Phew, the next time we go to Hampstead I'm taking crampons. I never realised it was on such a steep hill. We went to see a couple of National Trust properties, first 2 Willow Road, then Fenton House. On the map they don't look that far apart but the map doesn't show the vertical difference!
Anyway, 2 Willow Road is a house built in 1937, but looks like something from 1965. It was the house of Erno Goldfinger, an architect with revolutionary ideas for the time. Apparently when he put in the planning application a lot of local residents objected, including one Ian Fleming, so maybe that's where the Bond villain got his name. Not a very big house and it wouldn't look revolutionary today, but it was then. We had a film and a guided tour. It's a house with a strong flavour of Barry Bucknell about it, if your memory takes you back that far. Worth a visit as an insight into the work and home life of an architect, but not a stately home.
Then the increasingly steep climb up the hill to Fenton House. I must say I can see why Hampstead is so sought after as a residential area. It is very attractive. It doesn't look flashy, more homely and old fashioned, but obviously expensive. We saw an Aston Martin parked outside a terraced house.
Fenton House was built by a rich merchant in the 17th century. We nearly didn't go as it was less than an hour until it closed, but we were really glad we went in because it had all kinds of great stuff. Fine needlework for Kath to look at, a stunning collection of harpsichords and virginals, one of which I very much wanted to steal, and from the upper floor balcony a view to die for. My camera shots do not do it justice.
You can make out the skyscrapers in the city in the distance. Apparently on a clearer day you can see the downs in Kent.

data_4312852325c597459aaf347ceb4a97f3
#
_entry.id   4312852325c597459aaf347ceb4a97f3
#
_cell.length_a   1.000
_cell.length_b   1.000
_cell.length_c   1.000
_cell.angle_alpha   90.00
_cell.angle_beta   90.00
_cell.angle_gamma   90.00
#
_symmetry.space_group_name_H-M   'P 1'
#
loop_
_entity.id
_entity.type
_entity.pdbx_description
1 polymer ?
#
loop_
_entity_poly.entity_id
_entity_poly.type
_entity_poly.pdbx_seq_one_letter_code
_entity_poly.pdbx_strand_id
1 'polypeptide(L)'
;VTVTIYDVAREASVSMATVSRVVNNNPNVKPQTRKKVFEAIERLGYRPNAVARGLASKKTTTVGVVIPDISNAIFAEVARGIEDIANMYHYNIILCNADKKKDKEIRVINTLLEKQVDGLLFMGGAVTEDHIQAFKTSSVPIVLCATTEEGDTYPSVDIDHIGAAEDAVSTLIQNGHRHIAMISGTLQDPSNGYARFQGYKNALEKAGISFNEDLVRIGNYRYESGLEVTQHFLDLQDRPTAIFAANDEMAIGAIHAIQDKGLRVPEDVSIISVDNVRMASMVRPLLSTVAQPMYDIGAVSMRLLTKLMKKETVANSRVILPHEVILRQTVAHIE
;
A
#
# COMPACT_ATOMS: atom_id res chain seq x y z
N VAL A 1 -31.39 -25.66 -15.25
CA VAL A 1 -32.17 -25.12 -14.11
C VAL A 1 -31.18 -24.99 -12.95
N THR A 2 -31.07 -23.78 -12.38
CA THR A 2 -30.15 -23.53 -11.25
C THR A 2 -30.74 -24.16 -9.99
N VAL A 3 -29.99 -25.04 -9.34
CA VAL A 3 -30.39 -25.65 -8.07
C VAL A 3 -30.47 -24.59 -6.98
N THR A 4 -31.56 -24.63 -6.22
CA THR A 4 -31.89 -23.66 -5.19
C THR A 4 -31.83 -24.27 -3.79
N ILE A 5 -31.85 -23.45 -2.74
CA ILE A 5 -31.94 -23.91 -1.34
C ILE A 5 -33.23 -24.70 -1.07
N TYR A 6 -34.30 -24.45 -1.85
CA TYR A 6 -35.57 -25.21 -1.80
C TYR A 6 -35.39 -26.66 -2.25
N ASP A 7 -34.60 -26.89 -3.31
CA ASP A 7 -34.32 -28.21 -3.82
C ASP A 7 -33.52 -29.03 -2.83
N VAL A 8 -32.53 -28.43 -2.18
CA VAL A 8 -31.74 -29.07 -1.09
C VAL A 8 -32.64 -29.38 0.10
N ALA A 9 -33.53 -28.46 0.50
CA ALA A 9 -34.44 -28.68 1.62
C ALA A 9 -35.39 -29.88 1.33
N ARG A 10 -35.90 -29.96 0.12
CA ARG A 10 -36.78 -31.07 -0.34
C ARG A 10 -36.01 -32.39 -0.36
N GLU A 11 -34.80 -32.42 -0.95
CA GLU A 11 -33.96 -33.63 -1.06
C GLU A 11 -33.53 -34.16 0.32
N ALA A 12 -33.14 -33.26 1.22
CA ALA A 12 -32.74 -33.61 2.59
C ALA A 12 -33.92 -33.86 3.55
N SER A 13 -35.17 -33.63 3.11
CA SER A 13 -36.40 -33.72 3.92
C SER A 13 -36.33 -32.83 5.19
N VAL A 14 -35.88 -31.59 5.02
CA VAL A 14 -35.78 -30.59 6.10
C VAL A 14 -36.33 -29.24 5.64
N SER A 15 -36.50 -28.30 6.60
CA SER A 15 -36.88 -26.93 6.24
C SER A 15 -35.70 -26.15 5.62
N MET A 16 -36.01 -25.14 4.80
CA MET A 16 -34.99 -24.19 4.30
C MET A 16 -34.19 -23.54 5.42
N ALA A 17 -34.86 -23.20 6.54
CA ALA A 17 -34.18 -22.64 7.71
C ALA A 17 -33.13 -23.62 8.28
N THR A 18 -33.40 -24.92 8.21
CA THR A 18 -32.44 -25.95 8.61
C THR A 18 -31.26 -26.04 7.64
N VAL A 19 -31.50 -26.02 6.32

Nice gardens too, but we didn't have time to explore them.
On the way back down the hill to catch the bus we looked in a few estate agent's windows. You can get a small terraced house for well under two million, or a reasonably large detached house for about nine million. Small apartments were at least six or seven hundred per week plus fees whatever they are. I think if we sold our house we might be able to afford a garden shed here.
We can recommend a trip to Hampstead if you are in Paddington. A 46 bus from Rembrandt Gardens at Little Venice takes you there.
At lunch time yesterday (Thursday) the open space alongside the basin at Paddington was occupied by stalls selling hot food. Apparently this is a regular Thursday thing in the spring and summer. We succumbed to the Carribbean food stall, Kath having Jerk Chicken and me having my favourite Curry Goat. Highly recommended. They now have deck chairs out along the edge of the steps and some more facing the canal. They are clearly trying to make it a destination. Today, three table tennis tables appeared in the sunken section below the steps, but sadly no balls or bats, so if you plan to moor here in the summer, bring your own.
Each day we have been here a young chap with a net has patrolled the waters edge scooping up any rubbish in the water, and the Merchant square security guys are forever sweeping up. The place is kept immaculate. Pity about us scruffy old boats messing the place up.
And of course it's Friday today so at noon they raised and lowered the roll-up bridge, to an audience of school kids and other visitors. Its the first time I have ever seen a bridge get a round of applause. Lots of videos of it on you tube if you have never seen it. There's even one I did a few years back.
One of the security men was handing out little flick books with photos of the bridge in action. Flick through from one end to see it roll up and from the other to see it roll down. We got one so if you see us I can show it to you.
Tomorrow we plant to cruise up through Regents park to Camden before turning and heading back towards the main GU where we are picking up Rick on Sunday evening and then starting our cruise towards Crick.